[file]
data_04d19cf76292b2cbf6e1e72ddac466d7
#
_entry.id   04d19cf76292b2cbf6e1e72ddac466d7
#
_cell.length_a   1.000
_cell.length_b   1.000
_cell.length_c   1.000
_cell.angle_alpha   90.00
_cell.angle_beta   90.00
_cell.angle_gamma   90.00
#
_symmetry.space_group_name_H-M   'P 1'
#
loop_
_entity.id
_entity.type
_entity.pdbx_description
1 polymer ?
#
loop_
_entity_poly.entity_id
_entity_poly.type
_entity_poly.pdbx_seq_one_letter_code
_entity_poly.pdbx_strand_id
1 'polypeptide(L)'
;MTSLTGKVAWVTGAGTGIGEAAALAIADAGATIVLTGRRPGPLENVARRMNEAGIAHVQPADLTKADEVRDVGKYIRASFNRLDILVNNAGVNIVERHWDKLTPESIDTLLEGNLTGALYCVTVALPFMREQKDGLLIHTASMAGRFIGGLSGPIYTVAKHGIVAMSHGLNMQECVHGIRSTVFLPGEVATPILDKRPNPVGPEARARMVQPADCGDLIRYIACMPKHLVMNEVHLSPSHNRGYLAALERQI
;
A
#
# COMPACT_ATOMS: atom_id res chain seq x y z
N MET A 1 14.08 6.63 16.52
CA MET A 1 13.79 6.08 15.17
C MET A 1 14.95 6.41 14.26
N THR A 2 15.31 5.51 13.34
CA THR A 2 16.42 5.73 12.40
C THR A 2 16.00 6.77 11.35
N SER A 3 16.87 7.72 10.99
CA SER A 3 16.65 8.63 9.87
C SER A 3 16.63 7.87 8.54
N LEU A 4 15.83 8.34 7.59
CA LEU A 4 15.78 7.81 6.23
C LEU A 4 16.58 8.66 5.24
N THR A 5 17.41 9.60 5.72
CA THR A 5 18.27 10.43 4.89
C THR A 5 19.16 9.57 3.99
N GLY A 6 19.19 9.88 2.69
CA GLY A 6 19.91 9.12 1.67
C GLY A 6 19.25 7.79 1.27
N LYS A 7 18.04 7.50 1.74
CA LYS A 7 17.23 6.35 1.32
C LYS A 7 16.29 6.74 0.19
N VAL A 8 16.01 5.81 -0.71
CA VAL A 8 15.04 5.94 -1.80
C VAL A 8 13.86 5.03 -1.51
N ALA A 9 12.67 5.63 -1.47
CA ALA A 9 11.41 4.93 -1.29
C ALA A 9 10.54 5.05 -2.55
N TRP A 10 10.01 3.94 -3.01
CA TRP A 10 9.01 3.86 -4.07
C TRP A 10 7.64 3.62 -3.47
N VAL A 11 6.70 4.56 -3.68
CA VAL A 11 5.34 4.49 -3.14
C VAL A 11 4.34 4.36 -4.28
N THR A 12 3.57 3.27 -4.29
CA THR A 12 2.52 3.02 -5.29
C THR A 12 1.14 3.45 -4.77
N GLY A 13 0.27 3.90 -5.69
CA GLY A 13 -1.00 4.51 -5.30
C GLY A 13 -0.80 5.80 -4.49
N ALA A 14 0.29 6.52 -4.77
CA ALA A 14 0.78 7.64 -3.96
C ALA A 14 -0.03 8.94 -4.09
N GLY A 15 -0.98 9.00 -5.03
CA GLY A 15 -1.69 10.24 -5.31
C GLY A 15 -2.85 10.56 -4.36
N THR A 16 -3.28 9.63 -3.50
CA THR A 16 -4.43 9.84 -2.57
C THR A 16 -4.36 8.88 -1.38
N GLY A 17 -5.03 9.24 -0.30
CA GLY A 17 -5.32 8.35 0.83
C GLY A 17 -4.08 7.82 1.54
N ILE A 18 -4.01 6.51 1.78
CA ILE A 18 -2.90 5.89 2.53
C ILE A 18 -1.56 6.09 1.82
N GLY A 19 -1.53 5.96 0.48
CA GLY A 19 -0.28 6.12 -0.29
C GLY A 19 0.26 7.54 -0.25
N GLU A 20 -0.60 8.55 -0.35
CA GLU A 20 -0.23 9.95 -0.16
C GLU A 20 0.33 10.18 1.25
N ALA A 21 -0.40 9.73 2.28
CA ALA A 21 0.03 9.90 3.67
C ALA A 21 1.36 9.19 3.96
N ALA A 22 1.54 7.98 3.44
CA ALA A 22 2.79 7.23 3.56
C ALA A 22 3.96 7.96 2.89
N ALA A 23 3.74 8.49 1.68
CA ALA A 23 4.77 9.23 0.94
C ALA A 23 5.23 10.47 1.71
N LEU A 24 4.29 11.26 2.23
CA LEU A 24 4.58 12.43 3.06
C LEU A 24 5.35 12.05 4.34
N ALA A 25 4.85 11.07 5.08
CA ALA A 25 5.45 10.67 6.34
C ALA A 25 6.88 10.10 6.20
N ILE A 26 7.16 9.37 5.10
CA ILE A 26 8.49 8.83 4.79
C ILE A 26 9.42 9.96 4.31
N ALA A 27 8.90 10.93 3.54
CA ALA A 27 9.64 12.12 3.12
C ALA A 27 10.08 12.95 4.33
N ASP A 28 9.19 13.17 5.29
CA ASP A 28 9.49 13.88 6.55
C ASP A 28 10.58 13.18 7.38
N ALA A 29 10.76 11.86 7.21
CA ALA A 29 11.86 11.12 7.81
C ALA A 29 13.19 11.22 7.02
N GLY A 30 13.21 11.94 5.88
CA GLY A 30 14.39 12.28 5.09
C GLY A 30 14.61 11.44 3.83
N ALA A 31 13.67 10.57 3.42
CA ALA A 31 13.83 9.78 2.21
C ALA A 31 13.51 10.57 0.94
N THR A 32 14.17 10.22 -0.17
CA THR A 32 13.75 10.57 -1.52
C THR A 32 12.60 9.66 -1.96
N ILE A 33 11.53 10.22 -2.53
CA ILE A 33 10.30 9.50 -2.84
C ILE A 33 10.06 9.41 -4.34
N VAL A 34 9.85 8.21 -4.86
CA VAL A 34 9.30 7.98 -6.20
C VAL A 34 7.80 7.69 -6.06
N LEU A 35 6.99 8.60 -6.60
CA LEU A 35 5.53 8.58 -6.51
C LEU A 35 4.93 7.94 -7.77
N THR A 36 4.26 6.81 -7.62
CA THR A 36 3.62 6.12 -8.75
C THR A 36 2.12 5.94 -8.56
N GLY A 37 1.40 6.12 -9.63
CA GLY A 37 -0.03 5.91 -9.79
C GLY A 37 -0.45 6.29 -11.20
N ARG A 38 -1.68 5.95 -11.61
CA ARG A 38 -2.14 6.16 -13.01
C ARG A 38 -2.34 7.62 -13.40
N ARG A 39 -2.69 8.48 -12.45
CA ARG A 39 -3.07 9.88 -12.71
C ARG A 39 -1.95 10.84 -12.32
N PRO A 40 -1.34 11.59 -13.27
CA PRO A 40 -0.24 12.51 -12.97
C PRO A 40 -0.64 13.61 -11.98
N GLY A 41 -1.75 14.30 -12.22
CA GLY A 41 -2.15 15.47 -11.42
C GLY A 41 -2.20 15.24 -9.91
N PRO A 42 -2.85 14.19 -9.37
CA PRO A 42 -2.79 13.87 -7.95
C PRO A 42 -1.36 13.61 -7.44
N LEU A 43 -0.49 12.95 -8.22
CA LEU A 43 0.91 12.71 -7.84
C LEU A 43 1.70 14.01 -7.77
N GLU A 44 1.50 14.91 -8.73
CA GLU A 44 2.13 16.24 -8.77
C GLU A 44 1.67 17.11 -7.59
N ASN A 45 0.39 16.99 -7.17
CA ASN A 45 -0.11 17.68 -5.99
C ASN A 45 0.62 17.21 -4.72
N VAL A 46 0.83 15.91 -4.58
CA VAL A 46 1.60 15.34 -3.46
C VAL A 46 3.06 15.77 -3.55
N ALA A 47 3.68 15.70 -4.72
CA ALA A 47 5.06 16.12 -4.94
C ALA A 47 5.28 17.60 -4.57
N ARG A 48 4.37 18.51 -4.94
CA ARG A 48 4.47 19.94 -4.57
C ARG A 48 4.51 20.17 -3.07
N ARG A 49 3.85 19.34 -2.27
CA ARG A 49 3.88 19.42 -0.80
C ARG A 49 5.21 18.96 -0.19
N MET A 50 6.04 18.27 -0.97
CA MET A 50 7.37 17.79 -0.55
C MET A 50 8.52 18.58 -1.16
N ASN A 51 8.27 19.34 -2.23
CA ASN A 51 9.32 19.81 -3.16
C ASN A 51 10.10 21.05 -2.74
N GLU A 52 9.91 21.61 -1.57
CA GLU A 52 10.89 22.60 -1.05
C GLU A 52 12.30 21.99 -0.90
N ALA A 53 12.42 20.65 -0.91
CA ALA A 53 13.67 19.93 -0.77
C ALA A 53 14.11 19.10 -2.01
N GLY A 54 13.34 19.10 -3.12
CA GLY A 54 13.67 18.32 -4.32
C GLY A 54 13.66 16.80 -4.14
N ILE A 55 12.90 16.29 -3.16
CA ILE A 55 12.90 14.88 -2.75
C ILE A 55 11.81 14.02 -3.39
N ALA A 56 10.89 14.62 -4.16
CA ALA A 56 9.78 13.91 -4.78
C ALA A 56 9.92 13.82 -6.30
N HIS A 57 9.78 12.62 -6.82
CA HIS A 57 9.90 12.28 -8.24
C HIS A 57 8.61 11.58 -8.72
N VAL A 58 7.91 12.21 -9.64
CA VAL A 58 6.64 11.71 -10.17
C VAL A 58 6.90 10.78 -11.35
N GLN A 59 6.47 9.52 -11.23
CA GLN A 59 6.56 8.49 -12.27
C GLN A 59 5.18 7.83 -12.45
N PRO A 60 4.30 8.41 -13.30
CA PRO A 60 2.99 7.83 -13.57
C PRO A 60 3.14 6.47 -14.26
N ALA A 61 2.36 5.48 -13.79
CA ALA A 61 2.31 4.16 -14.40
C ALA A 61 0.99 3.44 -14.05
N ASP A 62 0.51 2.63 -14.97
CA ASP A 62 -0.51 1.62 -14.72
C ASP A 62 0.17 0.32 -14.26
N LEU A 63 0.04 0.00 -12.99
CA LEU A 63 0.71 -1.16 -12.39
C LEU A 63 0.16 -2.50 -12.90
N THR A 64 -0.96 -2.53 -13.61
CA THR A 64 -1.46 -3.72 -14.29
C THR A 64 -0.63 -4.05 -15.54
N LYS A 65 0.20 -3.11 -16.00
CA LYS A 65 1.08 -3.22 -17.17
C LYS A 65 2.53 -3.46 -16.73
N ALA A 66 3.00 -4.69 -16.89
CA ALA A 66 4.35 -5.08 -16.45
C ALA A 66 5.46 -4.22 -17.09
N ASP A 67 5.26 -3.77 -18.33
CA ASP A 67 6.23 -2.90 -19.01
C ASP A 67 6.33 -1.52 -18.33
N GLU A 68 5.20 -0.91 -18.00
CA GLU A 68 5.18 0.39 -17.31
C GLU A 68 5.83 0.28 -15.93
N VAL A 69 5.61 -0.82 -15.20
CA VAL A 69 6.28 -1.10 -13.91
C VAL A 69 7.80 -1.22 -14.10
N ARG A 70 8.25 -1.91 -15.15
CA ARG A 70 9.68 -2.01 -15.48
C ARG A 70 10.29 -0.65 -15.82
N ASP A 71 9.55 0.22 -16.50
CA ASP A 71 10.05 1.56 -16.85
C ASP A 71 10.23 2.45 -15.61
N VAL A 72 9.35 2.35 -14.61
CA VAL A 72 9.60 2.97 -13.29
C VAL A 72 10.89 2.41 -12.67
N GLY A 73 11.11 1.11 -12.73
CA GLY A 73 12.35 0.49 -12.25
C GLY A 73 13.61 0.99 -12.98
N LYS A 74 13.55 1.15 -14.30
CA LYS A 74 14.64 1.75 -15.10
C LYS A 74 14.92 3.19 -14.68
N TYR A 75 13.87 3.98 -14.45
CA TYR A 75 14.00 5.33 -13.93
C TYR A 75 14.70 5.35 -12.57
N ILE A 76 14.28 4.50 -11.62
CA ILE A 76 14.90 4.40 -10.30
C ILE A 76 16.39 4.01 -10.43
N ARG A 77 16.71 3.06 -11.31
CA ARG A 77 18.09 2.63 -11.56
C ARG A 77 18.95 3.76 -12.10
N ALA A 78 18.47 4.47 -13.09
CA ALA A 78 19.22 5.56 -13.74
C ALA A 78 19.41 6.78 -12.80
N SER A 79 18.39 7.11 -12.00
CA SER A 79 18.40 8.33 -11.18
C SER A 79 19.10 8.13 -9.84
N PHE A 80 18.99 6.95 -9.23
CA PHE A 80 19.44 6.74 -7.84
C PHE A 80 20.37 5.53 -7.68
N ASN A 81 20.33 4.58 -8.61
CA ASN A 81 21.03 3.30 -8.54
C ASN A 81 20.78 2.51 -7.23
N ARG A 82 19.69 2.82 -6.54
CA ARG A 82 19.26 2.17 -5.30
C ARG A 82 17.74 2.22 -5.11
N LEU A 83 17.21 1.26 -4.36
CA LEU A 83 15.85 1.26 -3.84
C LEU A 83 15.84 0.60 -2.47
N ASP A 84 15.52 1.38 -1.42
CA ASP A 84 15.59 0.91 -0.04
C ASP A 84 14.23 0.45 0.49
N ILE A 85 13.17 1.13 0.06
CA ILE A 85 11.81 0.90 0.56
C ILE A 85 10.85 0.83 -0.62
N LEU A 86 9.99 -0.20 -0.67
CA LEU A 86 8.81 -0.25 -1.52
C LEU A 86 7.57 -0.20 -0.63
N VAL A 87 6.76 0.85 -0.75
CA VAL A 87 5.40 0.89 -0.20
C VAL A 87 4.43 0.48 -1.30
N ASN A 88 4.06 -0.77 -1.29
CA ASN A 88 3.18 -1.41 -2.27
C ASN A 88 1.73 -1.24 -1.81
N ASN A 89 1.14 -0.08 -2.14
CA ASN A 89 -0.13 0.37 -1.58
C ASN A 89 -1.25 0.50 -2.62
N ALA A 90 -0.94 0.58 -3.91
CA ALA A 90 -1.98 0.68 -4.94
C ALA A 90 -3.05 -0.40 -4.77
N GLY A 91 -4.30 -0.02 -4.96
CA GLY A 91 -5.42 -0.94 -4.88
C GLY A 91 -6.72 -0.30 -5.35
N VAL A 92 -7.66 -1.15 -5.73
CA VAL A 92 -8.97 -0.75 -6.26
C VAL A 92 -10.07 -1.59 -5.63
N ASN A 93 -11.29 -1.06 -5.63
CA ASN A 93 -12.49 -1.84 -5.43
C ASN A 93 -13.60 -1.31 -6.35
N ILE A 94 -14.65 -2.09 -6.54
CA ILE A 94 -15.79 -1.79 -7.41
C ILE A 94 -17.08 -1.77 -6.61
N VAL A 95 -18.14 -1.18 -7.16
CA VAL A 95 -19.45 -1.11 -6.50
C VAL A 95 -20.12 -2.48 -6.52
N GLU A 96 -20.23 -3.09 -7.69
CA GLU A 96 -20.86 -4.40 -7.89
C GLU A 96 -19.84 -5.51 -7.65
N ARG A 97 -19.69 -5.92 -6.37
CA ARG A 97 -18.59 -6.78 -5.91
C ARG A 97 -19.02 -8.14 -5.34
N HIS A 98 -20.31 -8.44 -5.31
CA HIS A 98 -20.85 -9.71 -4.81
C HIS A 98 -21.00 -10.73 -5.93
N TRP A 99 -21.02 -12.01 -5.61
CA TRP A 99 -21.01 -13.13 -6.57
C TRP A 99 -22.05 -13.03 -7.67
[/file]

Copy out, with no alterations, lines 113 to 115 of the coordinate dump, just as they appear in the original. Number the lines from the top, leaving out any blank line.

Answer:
CA ASP A 28 9.49 13.88 6.55
C ASP A 28 10.58 13.18 7.38
N ALA A 29 10.76 11.86 7.21